A remarkable document of an odd moment in Seattle’s music, Juned’s second and final album finds them stretching out far beyond the punky/poppy vibe of their first. (Its first song is named after stoner-metal icons Kyuss; its last is an airy waltz that’s a showcase for Seattle experimental violinist Eyvind Kang.) One of Juned’s escape routes from alt-rock purgatory was the delay-heavy guitar sound Dale Balenseifen and Claudia Groom had picked up from British new wave; another was their feathery two- and three-part harmonies. The result is a little bit like an Americanized version of Lush, except with a rhythm section that kicks extra-hard — the bridge of its single “Possum” is basically Juned demonstrating that they can do metal too.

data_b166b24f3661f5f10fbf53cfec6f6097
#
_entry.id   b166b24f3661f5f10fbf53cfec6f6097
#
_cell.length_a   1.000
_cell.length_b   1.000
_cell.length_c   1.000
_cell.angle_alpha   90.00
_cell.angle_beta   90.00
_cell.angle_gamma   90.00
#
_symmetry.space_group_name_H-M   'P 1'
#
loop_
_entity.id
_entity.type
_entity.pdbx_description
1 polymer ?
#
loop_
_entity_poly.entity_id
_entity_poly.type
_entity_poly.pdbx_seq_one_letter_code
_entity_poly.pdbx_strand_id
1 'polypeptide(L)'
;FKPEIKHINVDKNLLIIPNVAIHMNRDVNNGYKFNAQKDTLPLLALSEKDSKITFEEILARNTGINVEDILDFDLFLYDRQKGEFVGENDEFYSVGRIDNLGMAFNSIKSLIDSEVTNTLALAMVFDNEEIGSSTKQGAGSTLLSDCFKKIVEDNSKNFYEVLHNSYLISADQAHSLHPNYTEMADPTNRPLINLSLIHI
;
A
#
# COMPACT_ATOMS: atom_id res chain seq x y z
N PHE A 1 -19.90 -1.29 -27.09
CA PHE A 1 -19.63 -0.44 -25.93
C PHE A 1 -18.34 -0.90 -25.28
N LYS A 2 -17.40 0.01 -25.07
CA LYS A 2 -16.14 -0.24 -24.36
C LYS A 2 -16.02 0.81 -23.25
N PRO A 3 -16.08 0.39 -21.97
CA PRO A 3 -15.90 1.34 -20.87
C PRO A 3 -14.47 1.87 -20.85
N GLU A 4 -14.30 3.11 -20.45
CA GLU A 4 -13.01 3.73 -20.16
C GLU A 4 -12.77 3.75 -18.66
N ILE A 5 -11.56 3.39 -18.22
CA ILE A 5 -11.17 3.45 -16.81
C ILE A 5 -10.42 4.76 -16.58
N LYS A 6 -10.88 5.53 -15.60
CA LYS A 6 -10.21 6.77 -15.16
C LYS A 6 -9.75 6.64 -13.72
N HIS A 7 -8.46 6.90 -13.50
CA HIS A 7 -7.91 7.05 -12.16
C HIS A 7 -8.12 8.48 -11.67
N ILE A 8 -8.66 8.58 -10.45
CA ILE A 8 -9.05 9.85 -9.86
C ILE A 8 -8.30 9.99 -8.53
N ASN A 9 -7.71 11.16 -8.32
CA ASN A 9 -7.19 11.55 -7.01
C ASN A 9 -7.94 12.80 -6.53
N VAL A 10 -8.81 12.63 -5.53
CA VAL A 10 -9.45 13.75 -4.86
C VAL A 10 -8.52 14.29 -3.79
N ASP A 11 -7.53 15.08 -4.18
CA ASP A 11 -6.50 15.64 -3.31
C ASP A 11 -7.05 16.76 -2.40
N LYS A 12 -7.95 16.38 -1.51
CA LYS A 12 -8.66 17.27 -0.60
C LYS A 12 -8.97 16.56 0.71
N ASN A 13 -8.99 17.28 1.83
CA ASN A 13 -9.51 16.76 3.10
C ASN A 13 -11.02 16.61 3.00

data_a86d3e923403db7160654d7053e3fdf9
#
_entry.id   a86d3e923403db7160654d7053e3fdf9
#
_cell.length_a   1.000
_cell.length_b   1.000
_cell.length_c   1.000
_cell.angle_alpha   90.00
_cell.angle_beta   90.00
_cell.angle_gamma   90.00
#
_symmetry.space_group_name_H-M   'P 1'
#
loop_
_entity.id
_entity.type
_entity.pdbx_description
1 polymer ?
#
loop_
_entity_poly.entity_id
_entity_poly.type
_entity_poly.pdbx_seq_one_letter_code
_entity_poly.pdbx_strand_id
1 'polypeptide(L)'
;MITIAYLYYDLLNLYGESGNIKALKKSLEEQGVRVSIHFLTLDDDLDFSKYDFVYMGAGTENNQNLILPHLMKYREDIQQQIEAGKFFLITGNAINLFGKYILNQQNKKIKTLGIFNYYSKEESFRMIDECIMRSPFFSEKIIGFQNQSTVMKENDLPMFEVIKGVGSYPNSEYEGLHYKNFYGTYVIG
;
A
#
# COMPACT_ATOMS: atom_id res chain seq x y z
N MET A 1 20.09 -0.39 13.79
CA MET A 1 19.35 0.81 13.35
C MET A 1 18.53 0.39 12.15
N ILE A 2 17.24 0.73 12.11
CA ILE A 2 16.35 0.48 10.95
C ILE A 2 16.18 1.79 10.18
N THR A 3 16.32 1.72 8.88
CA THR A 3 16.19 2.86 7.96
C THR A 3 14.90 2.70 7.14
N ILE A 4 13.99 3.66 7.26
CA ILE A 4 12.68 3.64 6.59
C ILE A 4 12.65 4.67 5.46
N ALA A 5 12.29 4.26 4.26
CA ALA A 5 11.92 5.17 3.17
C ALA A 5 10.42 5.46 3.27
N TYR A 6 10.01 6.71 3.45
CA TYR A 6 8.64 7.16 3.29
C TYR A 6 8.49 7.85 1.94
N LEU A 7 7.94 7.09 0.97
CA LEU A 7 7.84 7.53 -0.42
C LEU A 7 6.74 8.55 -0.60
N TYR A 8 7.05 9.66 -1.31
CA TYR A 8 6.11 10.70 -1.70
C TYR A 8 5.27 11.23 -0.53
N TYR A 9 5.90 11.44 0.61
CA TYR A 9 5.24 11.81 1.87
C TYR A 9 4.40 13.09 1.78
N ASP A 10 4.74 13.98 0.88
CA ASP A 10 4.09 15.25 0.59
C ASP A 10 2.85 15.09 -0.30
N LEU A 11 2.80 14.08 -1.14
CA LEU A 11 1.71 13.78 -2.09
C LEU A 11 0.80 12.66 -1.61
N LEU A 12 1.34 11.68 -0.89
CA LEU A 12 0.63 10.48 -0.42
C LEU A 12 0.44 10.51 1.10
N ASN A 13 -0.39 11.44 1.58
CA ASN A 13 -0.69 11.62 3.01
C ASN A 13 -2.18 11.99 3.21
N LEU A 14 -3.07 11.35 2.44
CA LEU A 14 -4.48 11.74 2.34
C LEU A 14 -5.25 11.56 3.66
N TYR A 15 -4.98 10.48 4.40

By Dave Thompson on 11.17.10 in Icons
It is often said that the bands that blaze the briefest (Velvet Underground 1966-70, the Stooges 1967-74, the Sex Pistols 1976-77) burn the brightest, and that is certainly true of Nirvana. Just over two years separated...
By Gillian G. Gaar on 11.26.14 in Features
Bruce Pavitt shares seven entries in his new '80s anthology.
By Marc Hogan on 03.20.14 in Features
The Seattle group channels Built to Spill and emerges with a record that belies their young age.
By Ian Cohen on 02.04.14 in Interviews
"We've heard the sound of each other's urine, so I think this will lead to a good interview." I've been promised — or more likely, warned — that Billy McCarthy is a heart-on-sleeve kind of guy. The Augustines frontman...